Mission common space revamp delights sophomores, upper-class students

Mission Park has long been the bane of rising Williams sophomores’ existence. Built in 1971, the dormitory was a gray maze of poorly lit, narrow hallways and awkwardly angled rooms. This summer, the College took years of complaints to the bank and completely re-did the interior of the building. The construction was designed to improve the quality of life by creating larger common spaces to open up the dorm and give it a more social feel.

The old Mission was not popular with students. Designed to be riot-proof during an era marked by conflict on college campuses, the building was divided into 4-to-7 person suites. Each suite had a bathroom and was closed off by doors at either end. In a dorm that housed over 300 people, there were only two rooms with a fire capacity over 20. A lack of common areas and the dull, monochromatic hallways gave the dorm an institutional feel.

Mike Chaberski ’05 chose to avoid the old Mission and picked into a row house double his sophomore year. “It may have been an efficient use of space, but does that really make it worth living there? I wouldn’t go near that gray asylum.”

Shomik Dutta ’05, a 2002-2003 Mission resident and Record editor, echoed Chaberski’s feelings about the building. “They played me for a chump,” Dutta said. “Mission fell on me. . . I felt obligated to live there and those dingy hallways were the source of my Sophomore Slump.”

Those who have yet to visit Mission this fall are in for a shock. Aside from the intriguing “Men Working” sign over Mills, the exterior and entrance of the building remain familiar. The suites, however, have been completely redone. The College replaced the landings between each hall with large common rooms and kitchens, each of which serve between two and four suites. The common rooms come standard with deluxe furniture and a large-screen cable TV. The kitchens have built-in microwaves and small-scale refrigerator/freezers.

The College also did away with the old locks and installed a keypad access system. Rather than bringing your key around with you, you just have to punch in a code to get into your room. The hallways have been brightly repainted. This improvement did not go unnoticed by Adam Ain ’06, who described the common rooms as “spacious, yet cozy. The sunflowers in our common room really bring out the yellow in our walls.” As a final touch, the College added an elevator from the first floor to the dining hall to allow both the handicapped and the lazy easier access to nourishing vitamins and minerals.

Student response to the renovations has been overwhelmingly positive. The most universal praise for the design is that the open common rooms make it much easier to see people outside housing groups. The free cable in each common room was also unanimously lauded by current residents. Large common spaces, large-screen TV’s with cable, lots of couches and happy students. . .has the College possibly stumbled on something here?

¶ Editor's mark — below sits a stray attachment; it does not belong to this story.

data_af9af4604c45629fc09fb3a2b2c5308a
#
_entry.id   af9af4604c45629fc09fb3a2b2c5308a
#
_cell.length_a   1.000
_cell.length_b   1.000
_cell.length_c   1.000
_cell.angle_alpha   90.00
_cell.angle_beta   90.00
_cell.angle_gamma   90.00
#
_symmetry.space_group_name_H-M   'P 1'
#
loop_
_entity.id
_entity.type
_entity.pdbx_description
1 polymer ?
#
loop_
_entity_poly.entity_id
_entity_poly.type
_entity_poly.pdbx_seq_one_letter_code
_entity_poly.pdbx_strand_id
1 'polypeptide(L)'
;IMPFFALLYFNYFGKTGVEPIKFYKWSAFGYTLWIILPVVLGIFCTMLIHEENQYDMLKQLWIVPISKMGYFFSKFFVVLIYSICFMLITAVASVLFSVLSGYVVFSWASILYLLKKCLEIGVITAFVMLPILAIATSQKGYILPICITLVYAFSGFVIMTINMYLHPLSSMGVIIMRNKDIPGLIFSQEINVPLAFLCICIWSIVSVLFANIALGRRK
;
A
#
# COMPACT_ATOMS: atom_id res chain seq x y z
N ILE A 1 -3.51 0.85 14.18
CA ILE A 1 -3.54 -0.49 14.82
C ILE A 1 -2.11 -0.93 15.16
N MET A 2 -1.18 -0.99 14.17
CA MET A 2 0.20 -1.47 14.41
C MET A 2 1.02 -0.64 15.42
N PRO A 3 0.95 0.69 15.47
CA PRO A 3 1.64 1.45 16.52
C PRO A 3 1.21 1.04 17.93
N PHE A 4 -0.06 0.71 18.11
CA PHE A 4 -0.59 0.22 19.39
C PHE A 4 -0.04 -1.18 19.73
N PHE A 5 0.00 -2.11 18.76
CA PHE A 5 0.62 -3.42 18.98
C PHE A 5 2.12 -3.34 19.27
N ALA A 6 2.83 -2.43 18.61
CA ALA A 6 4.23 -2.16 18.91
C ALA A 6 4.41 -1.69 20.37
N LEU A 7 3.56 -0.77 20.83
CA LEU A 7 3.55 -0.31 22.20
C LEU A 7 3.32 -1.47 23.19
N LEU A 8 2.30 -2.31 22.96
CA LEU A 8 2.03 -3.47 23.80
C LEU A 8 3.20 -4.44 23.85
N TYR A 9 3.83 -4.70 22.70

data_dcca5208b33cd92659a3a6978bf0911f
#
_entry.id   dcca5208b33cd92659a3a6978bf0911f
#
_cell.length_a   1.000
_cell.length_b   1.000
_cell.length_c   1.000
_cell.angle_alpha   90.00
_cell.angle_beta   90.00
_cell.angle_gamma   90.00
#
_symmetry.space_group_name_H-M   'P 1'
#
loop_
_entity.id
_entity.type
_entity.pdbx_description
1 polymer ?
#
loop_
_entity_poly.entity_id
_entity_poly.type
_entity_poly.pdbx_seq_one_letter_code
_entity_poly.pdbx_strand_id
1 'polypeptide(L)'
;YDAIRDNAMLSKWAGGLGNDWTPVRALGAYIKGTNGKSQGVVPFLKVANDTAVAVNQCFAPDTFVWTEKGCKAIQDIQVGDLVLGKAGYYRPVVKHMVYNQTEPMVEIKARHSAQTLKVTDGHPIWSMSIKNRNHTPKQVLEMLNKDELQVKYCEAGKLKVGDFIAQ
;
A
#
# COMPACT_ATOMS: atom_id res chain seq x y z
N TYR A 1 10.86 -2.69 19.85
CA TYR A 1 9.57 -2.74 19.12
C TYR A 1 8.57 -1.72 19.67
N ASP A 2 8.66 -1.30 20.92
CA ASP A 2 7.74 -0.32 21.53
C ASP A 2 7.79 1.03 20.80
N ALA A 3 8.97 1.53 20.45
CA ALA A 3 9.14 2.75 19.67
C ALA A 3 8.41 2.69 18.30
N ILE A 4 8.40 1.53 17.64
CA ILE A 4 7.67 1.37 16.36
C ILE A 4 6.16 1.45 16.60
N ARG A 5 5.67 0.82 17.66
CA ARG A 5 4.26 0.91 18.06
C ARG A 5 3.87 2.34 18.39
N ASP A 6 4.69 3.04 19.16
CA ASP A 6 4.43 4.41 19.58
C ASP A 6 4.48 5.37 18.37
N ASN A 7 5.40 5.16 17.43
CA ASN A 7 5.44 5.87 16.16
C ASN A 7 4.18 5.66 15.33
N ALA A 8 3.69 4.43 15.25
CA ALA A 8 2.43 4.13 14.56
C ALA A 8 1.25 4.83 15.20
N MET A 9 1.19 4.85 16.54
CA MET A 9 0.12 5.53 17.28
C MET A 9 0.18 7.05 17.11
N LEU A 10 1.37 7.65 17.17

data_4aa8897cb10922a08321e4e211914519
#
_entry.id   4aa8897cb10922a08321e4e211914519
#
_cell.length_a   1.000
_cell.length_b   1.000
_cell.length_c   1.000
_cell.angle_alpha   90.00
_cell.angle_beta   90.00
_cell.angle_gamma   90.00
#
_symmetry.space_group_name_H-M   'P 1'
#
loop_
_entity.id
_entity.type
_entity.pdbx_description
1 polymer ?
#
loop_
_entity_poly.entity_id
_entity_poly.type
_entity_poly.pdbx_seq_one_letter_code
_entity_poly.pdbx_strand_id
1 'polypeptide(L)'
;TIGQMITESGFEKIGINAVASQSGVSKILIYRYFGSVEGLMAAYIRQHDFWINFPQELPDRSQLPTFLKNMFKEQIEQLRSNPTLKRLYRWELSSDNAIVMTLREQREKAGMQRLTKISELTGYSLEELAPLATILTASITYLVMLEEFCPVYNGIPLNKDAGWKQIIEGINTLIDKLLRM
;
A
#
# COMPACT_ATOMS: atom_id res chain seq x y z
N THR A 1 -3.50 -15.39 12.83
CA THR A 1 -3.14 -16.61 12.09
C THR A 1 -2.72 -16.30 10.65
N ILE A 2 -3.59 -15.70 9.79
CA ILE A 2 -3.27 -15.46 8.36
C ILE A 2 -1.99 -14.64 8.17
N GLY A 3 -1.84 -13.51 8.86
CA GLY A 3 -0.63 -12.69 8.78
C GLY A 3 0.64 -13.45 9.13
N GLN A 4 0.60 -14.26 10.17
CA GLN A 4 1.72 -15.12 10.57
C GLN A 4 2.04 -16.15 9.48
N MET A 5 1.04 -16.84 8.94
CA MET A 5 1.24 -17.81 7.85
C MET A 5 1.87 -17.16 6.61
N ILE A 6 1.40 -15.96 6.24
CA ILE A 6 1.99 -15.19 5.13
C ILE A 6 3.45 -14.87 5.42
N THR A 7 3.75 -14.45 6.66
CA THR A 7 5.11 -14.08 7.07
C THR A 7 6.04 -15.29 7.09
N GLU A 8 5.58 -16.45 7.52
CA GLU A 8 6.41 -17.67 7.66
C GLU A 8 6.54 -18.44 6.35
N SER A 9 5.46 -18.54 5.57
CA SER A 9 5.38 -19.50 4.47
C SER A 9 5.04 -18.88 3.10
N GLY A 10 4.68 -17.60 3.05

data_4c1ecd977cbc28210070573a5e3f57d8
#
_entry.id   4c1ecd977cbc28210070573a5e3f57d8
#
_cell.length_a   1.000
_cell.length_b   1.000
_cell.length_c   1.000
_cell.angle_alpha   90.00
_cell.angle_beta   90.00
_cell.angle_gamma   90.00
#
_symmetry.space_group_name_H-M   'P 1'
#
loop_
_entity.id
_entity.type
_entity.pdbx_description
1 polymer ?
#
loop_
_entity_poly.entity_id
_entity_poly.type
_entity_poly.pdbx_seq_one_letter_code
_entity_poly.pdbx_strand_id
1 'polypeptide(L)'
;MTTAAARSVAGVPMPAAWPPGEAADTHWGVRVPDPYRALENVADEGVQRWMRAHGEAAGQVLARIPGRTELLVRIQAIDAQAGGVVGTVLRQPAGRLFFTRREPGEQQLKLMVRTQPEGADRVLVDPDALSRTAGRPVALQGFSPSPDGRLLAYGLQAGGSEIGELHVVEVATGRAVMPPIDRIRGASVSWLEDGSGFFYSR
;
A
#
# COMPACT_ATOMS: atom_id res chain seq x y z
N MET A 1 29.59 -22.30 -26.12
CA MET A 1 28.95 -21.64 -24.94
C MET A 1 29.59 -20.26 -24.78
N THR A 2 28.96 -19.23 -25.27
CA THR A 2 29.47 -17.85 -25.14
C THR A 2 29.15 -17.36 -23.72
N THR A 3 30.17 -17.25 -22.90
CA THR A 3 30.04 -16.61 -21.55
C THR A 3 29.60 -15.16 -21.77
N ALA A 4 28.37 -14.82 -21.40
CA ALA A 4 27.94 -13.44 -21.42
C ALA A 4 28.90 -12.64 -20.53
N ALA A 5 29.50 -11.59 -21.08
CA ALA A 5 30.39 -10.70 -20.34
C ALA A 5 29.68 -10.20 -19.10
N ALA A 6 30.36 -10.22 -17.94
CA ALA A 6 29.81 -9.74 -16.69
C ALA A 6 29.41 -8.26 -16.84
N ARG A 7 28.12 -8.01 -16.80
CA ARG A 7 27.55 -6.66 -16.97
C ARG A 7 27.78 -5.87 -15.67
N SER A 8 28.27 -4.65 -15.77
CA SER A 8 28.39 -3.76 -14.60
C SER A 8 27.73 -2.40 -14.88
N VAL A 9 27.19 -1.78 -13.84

Talk is well and good, but obviously quantifiable data is the bottom line at Williams. Here we go then. . . In a random, unscientific survey, 94 percent of sophomores said they were happy with their choice to live in Mission. Nine percent would live in Mission again next year and 43 percent would consider the idea. No juniors asked would even think about going back to Mission for their final semesters and only one senior, George Evans III ’04, said he’d be back in the dorm after this year.

The new Mission may have support from the masses, but not everyone is sold on life in Big Grey. Joanna Westrich ’06 avoided the dorm and opted to live in West because she’s “not impressed with the new locks. . . also, living down there you don’t really get to know that many people outside your class.”

Other complaints about the new structure: a lack of water fountains, microwaves that heated soup too quickly and a Power-Aid machine on the first floor that is inconsistent at best. It actually ate my dollar when I tested it. You’re in the know now. That machine is nothing but bad news and frustration.

So what’s the verdict on Mission Park? It would seem that the common rooms and cable outweigh the lost dollars for just about everyone. The dorm has a much livelier feel than it used to; a random walk down the hall now will generally lead to people rather than closed doors. Will Mission replace Greylock and the Row Houses as upper-class housing? Not likely, but it’s worth checking out – so long as you aren’t in the mood for a refreshing beverage or an old-fashioned lock.